How does a Propane Refrigerator Work?
It's a system called "Continuous Absorption".
The Continuous Absorption type of cooling unit is operated by the application of a limited amount of heat, which is provided by propane. Unlike a conventional electric refrigerator, no moving parts are required on a propane refrigerator.
The unit consists of four parts:
The Cooling Process
- The required heat is provided by a burner, which is fitted under the central tube.
- The refrigerator is charged with a specific combination and quantity of ammonia, water and hydrogen at a pressure sufficient to condense ammonia at the ambient (room) temperature for which the unit was designed.
- When heat is supplied to the boiler system, bubbles of ammonia gas are produced which rise and carry with them, quantities of weak ammonia solution through a siphon pump. This weak solution passes into a tube, while the ammonia vapour passes into a vapour pipe and on to a water seperator. Here, any vapour is condensed and is retuned to the boiler system. What's left is dry ammonia vapour which passes on to the condenser. Air circulating over the fins of the condenser removes heat from the ammonia vapour causing it to condense to liquid ammonia. From this stage, the liquid ammonia flows to an evaporator.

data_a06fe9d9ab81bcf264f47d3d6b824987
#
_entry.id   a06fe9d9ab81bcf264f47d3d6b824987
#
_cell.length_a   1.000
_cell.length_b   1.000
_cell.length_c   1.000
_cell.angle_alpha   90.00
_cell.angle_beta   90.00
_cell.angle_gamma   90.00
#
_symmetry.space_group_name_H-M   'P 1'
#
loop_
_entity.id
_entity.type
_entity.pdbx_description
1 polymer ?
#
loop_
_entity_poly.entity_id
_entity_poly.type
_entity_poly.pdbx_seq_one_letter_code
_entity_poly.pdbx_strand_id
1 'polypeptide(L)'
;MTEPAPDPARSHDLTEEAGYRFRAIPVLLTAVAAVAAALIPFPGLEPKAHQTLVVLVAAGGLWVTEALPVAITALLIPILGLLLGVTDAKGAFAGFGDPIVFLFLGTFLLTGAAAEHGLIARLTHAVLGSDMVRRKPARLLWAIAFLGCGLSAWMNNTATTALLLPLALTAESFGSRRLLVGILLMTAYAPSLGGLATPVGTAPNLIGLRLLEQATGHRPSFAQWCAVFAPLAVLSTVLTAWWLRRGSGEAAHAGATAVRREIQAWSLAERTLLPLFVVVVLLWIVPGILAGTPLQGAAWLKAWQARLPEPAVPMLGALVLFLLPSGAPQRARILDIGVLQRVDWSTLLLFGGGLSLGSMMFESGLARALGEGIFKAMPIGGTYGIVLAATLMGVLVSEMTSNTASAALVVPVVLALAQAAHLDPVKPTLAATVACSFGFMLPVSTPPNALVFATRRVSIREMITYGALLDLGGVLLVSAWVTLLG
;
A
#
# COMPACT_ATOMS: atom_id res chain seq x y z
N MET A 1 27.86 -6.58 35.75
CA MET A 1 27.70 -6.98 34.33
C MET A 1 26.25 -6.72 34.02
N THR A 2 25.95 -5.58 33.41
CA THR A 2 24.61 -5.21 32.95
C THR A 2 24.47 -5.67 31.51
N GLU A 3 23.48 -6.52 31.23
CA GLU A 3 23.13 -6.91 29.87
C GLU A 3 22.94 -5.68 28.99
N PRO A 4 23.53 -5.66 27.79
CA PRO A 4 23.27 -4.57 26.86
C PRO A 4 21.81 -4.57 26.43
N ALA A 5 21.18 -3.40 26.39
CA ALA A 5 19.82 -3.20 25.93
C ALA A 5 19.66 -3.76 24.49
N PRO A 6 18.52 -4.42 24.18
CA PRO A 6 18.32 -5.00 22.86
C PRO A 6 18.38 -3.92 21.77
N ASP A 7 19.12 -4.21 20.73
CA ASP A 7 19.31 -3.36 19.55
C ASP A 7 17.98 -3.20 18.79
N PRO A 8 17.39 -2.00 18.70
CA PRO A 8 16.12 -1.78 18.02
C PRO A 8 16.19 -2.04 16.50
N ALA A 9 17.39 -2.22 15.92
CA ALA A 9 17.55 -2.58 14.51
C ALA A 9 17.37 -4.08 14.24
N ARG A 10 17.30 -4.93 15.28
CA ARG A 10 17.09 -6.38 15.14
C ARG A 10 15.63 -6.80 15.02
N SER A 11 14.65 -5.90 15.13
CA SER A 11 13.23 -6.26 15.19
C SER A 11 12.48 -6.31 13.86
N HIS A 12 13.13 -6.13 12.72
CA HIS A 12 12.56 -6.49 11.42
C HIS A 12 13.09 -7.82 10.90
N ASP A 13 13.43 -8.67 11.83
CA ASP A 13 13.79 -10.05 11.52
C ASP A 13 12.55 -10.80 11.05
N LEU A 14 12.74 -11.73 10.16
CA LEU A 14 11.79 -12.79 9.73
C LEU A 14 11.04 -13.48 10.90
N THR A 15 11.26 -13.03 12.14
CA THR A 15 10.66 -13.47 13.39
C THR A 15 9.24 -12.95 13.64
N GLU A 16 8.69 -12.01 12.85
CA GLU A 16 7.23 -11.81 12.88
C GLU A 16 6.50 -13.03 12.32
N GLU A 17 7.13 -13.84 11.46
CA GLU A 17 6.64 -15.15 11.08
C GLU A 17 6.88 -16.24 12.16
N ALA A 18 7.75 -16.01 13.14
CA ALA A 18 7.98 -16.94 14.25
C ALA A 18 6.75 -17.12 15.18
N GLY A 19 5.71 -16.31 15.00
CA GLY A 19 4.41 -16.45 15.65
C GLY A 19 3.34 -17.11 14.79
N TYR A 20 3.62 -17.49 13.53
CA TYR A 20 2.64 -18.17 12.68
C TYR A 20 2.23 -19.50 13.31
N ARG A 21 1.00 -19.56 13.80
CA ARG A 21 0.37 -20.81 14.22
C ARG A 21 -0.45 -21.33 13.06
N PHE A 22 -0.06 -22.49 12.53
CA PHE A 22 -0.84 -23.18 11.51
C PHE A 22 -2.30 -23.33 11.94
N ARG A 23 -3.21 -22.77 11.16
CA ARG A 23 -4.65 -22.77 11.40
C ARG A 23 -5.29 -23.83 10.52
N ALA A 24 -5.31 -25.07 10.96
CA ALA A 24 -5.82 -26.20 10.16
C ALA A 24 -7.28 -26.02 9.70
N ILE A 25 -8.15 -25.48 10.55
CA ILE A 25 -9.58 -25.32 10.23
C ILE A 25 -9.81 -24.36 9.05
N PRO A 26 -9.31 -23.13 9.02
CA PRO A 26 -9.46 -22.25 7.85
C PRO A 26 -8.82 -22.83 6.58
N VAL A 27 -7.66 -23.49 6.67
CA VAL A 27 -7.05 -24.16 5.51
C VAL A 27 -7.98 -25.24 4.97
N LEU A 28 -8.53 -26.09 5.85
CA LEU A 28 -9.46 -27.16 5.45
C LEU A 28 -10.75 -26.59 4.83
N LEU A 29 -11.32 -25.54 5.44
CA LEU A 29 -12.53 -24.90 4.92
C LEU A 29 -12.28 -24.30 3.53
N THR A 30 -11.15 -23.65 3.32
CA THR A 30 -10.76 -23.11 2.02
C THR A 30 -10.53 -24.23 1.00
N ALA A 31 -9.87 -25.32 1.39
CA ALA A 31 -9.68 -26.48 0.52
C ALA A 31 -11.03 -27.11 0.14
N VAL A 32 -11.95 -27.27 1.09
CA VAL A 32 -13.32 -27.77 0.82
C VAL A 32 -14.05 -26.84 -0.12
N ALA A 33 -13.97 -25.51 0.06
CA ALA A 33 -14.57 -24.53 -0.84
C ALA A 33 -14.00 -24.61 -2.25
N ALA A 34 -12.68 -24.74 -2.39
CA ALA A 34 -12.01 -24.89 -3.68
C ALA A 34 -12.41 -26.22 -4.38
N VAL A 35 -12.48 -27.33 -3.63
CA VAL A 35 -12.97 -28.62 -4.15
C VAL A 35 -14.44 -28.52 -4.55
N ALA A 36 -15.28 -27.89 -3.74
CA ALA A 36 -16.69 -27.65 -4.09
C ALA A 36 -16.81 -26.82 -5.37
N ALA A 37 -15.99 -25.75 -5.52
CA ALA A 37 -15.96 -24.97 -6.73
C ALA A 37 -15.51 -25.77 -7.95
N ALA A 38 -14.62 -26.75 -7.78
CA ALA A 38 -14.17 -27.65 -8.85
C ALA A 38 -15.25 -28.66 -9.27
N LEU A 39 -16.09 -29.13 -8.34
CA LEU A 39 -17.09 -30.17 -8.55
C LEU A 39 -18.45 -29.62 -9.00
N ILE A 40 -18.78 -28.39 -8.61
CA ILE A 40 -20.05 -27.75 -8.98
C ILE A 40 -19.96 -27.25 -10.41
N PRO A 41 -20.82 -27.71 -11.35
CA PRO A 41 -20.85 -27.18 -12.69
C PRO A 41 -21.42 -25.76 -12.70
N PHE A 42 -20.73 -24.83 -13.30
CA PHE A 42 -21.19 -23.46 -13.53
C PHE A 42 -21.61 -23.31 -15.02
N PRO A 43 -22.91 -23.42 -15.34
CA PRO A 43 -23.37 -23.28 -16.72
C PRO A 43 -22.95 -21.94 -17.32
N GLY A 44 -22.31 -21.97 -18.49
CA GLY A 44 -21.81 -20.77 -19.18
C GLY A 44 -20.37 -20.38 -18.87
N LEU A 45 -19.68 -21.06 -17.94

- The evaporator is supplied with hydrogen. The hydrogen passes accross the surface of the ammonia and lowers the ammonia vapour pressure sufficiently to allow the liquid ammonia to evaporate. The evaporation of the ammonia extracts heat from the evaporator. This, in turn, extracts heat from the food storage area, lowering the temperature inside the refrigerator.
- The mixture of ammonia and hydrogen vapour passes from the evaporator to an absorber. When a continuous trickle of weak ammonia solution enters the upper portion of the absorber by gravity. Flowing down through the absorber, this weak solution comes in contact with the mixed ammonia and hydrogen gases, which readily absorbs the ammonia mixture. This leaves the hydrogen free to rise through the absorber coil and return to the evaporator. The hydrogen continues to circulate continuously between the absorber and the evaporator.
- The strong ammonia solution produced in the absorber flows down to the absorber vessel and from there to the boiler system, completing the cycle of operation.
- Heat is generated in the absorber by the process of absorption. This heat must be dissipated into the surrounding air. Heat must also be dissipated from the condenser in order to cool the ammonia vapour sufficiently for it to liquify. Free air ciruculation is neccessary over the absorber and condenser.
The whole unit operates by the heat applied to the boiler system. It is essential that this heat is properly applied and maintained within the required limits. Questions? Contact Us